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## 24 February 2009

### Rainwater in a cart – why does the cart slow down?

A multiple choice question on, I think, the 1998 AP B exam, asks about rainwater falling into a moving cart. If the rain falls vertically, does the cart speed up, slow down, or maintain constant speed? And is that because of conservation of momentum or energy? (Note that we're not considering a donkey-pulled cart, just a freely-rolling cart.)

The answer is that the cart slows down due to conservation of momentum. Mechanical energy is not conserved in this situation because much of the kinetic energy of the water dissipates as thermal energy upon splashing in the cart. And since momentum is conserved, the additional mass added by the rainwater causes the cart’s speed to drop in order to maintain the overall mass×velocity.

My students often miss the question on first pass. They’re not really sure what’s conserved and why. “Conservation of energy” is so ingrained in their consciousness – both from a physics and an environmental standpoint – that they nearly automatically choose an answer with the magic phrase.

I asked this question on my first trimester exam back in November. Anyone who missed the question had to write a test correction. Problem was, a lot of folks still made poor arguments. Some thought that energy was conserved. Some thought the cart would speed up because of the water’s initial speed – they didn’t separate vertical from horizontal momentum. I knew many of these folks were ripe for making the same mistake again.

I’m not averse to hammering an idea over and over. That’s the main idea of the “Less is More” teaching philosophy – you don’t have to assign that much work, but you must hold students thoroughly accountable for understanding everything that is assigned. So, I told the class to expect a quiz based on this question. Below is the quiz I assigned...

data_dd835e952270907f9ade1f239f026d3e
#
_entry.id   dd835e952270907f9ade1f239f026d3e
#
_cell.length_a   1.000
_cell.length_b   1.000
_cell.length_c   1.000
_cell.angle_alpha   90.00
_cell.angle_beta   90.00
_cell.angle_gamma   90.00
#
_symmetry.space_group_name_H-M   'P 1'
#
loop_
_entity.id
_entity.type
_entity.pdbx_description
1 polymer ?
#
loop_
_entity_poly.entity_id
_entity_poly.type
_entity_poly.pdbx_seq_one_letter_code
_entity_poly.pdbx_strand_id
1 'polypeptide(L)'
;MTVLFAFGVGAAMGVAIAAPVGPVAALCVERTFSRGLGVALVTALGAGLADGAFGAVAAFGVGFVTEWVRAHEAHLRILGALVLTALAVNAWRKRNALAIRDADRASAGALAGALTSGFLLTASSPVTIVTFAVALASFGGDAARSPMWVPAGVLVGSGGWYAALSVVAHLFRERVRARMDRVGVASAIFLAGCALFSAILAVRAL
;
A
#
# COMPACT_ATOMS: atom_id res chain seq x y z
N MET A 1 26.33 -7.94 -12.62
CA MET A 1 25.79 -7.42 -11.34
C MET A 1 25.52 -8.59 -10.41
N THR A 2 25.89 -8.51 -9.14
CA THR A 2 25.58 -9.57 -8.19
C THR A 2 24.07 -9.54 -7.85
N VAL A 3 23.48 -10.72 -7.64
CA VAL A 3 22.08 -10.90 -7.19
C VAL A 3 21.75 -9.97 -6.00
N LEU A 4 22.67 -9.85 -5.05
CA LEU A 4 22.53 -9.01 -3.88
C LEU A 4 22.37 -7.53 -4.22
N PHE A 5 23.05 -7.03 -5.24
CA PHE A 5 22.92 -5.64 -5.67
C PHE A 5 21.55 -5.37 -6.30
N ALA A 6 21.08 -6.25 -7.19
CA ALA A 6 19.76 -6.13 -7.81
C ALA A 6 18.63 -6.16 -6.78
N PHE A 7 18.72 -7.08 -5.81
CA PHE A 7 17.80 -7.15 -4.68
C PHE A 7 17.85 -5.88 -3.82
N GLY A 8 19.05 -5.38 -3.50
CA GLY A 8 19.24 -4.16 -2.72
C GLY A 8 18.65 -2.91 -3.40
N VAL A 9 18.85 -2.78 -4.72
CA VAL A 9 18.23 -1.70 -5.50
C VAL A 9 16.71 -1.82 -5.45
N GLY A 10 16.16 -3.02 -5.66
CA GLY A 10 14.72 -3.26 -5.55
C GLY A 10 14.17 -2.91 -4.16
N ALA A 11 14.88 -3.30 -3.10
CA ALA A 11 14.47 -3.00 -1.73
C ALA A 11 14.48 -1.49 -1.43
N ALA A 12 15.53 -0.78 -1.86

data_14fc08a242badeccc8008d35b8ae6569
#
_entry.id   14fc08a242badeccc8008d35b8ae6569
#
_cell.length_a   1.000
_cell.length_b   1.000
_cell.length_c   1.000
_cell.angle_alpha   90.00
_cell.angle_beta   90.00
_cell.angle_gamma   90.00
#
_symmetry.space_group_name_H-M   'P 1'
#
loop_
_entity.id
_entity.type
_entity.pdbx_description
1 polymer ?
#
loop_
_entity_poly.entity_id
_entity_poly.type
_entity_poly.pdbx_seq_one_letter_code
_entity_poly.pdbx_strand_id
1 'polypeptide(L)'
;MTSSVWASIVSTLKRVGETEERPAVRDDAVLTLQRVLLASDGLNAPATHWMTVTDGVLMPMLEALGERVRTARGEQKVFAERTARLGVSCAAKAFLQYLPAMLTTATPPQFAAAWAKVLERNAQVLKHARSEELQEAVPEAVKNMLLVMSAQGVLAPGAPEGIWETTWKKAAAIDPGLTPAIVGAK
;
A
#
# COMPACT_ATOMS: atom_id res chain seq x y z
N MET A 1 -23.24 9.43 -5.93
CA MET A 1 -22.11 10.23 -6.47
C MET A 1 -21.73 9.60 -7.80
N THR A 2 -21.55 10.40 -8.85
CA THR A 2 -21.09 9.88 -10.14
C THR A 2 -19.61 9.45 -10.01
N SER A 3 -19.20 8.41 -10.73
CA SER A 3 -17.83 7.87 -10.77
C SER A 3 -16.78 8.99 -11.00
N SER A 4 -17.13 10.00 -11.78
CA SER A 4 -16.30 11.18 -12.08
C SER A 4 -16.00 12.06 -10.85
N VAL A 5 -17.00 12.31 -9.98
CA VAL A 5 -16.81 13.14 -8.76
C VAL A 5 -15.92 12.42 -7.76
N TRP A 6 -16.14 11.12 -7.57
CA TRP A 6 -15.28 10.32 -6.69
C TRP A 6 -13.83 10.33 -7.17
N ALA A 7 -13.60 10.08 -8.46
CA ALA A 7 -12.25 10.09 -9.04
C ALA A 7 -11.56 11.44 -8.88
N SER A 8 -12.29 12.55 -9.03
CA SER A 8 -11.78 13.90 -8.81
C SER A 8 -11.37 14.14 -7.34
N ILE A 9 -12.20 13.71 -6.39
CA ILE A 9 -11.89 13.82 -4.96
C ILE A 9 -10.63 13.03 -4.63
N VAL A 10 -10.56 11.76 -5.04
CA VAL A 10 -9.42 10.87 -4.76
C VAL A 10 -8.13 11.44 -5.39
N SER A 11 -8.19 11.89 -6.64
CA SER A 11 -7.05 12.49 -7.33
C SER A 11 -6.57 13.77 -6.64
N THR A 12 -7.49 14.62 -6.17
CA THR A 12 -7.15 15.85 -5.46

1. An open cart on a level surface is rolling without frictional loss through a vertical downpour of rain. As the cart rolls, an appreciable amount of rainwater accumulates in the cart. Thus, the cart and water can be treated as if they are colliding.

(a) Which of the following is conserved in this collision? Circle all that apply.

Kinetic energy
momentum
velocity
acceleration

(b) What is the horizontal velocity of the rainwater before it lands in the cart?

(c) What will happen to the speed of the cart? Explain in one or two sentences.

GCJ

(Top photo from donchesnut.com.)

#### 1 comment:

1. I know this problem well and understand it well. What I have a very hard time picturing is if the water is then horizontally removed from the cart. Does the conservation of momentum require that the velocity of the cart would increase? I just can't picture this...